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Higher exports cut Canada's trade deficit

Cargo containers are stacked up as three cranes used to load and unload them from cargo ships tower above at the Port of Vancouver in Vancouver, B.C., on Thursday October 16, 2008.


Canada's trade deficit was cut almost in half in July as merchandise exports rose 2.2 per cent and imports edged up 0.5.

Statistics Canada reports the trade deficit narrowed to $753-million in July from $1.4-billion in June.

Exports increased to $37.3-billion, as volumes rose in most sectors.

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Over all, volumes rose 4.1 per cent, while prices declined 1.9.

Machinery and equipment, automotive products, and industrial goods and materials were the main contributors to the gain in the value of exports.

Imports grew slightly to $38.0-billion as prices increased 0.9 per cent and volumes decreased 0.4.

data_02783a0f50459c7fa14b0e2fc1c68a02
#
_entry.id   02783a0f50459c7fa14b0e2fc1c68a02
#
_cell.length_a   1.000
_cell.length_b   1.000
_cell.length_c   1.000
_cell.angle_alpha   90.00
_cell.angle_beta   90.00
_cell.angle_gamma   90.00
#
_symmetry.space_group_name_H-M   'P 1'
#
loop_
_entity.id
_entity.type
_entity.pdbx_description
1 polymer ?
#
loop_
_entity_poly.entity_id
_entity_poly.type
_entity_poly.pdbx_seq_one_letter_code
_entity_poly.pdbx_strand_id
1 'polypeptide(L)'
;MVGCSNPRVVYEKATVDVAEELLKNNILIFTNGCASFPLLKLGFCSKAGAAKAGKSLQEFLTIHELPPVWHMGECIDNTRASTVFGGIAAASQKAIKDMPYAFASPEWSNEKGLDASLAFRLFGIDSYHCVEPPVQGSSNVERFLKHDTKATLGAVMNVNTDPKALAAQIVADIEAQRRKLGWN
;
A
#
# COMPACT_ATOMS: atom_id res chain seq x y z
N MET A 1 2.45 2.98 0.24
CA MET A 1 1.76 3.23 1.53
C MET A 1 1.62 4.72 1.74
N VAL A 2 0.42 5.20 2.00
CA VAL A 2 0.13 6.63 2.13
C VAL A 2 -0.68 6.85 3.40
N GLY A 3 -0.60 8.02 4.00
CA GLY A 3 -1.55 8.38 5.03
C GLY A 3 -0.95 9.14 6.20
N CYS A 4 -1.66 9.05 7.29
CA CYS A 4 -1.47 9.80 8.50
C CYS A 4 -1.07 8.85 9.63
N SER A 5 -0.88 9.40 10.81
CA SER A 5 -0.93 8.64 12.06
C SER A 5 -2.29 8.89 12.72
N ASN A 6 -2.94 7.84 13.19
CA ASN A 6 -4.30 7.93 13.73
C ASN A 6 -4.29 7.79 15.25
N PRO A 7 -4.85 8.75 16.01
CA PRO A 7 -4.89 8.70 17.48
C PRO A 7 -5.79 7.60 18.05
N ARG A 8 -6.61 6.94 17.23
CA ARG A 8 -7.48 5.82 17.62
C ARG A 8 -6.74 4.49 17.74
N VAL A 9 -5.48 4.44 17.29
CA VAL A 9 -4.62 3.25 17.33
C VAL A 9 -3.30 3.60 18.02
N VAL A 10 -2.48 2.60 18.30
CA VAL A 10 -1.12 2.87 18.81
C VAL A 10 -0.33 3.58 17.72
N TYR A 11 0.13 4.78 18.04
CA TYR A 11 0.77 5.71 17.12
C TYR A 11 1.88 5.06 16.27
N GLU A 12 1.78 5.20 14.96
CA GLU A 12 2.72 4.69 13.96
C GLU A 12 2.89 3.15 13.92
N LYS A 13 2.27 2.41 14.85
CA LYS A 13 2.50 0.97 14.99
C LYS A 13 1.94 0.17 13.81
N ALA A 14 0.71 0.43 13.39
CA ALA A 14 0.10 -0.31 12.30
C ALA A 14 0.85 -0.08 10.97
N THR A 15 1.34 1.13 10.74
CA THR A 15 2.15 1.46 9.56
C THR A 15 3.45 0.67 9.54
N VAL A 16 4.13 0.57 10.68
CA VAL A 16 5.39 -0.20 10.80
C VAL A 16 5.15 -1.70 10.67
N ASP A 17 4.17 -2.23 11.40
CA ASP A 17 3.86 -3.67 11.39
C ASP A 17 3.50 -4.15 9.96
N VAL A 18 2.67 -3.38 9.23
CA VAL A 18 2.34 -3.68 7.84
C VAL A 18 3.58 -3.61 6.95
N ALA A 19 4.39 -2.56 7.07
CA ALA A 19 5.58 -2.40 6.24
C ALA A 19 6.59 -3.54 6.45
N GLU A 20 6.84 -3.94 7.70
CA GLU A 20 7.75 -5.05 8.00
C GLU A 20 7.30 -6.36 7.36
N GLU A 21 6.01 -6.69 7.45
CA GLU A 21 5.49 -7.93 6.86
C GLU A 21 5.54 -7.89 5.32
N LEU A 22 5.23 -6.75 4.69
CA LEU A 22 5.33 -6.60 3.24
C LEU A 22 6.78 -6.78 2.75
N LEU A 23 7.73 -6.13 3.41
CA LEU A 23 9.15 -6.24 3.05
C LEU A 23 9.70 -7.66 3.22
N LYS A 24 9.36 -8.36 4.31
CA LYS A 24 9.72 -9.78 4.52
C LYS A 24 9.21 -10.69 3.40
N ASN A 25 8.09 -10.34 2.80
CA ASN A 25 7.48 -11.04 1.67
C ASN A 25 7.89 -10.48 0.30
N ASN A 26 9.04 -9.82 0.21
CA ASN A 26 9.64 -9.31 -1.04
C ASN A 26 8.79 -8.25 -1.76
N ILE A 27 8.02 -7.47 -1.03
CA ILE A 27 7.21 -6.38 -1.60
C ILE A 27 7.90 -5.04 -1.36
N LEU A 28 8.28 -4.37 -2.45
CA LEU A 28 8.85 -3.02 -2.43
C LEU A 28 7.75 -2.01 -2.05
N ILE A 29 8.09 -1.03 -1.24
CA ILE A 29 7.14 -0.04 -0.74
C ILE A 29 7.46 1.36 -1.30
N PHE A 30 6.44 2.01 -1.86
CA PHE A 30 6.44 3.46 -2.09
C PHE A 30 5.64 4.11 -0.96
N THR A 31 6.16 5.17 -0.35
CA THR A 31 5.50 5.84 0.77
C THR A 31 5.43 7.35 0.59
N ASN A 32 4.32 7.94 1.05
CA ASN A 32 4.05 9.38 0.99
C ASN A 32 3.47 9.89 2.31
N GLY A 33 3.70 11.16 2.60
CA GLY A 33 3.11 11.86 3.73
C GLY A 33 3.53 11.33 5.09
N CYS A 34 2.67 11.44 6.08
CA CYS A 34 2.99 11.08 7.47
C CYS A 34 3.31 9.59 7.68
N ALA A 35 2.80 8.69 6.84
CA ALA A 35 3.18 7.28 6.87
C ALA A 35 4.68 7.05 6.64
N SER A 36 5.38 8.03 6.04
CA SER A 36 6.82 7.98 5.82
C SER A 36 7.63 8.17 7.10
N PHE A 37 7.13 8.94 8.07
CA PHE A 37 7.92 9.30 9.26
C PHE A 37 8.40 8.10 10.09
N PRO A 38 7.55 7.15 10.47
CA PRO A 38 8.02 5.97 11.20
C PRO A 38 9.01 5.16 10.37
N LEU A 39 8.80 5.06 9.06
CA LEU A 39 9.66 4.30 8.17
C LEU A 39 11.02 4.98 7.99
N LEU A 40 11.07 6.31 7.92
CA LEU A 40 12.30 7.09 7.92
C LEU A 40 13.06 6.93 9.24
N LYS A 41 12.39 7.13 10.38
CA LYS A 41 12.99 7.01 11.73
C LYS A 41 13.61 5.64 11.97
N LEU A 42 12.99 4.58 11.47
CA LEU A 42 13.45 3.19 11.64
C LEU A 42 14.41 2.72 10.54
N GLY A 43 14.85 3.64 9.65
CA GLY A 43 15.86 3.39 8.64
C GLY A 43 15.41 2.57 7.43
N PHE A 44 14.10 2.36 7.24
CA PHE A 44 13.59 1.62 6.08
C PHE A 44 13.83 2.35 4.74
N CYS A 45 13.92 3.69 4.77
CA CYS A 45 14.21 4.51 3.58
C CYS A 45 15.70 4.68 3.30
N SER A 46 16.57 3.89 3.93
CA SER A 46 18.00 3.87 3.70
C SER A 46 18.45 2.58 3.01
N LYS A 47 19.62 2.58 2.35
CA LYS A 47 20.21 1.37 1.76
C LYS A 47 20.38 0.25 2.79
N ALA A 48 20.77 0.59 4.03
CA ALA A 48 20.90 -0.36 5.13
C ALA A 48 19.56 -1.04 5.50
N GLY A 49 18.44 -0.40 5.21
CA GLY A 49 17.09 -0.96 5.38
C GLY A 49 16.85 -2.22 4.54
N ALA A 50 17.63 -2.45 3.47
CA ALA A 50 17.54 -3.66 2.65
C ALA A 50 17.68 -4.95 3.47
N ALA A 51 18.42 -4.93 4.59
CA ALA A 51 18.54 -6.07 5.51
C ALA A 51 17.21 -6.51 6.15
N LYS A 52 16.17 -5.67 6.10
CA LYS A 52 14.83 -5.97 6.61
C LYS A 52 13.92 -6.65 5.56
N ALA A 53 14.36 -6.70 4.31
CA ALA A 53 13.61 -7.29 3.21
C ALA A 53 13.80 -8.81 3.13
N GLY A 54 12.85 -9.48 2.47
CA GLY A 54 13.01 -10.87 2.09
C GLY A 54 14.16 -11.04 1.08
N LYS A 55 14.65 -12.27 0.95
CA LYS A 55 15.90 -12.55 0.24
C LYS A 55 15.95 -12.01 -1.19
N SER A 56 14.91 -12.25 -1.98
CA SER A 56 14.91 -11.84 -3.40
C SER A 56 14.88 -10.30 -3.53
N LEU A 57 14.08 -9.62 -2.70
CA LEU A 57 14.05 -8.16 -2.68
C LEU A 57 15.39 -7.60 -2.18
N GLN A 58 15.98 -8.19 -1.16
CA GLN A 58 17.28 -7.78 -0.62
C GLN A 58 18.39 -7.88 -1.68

Imports from Japan surpassed $800-million in July, a level similar to those observed prior to the earthquake and tsunami in March.

Imports from the United States rose 3.1 per cent to $23.6-billion in July. Exports were up 2.1 per cent to $27.0-billion. Canada's trade surplus with the United States went to $3.4-billion in July from $3.5-billion in June.

Imports from countries other than the United States fell 3.6 per cent to $14.4-billion. Exports to countries other than the United States increased 2.4 per cent to $10.3-billion. Consequently, Canada's trade deficit with countries other than the United States narrowed to $4.1-billion in July from $4.9-billion in June.

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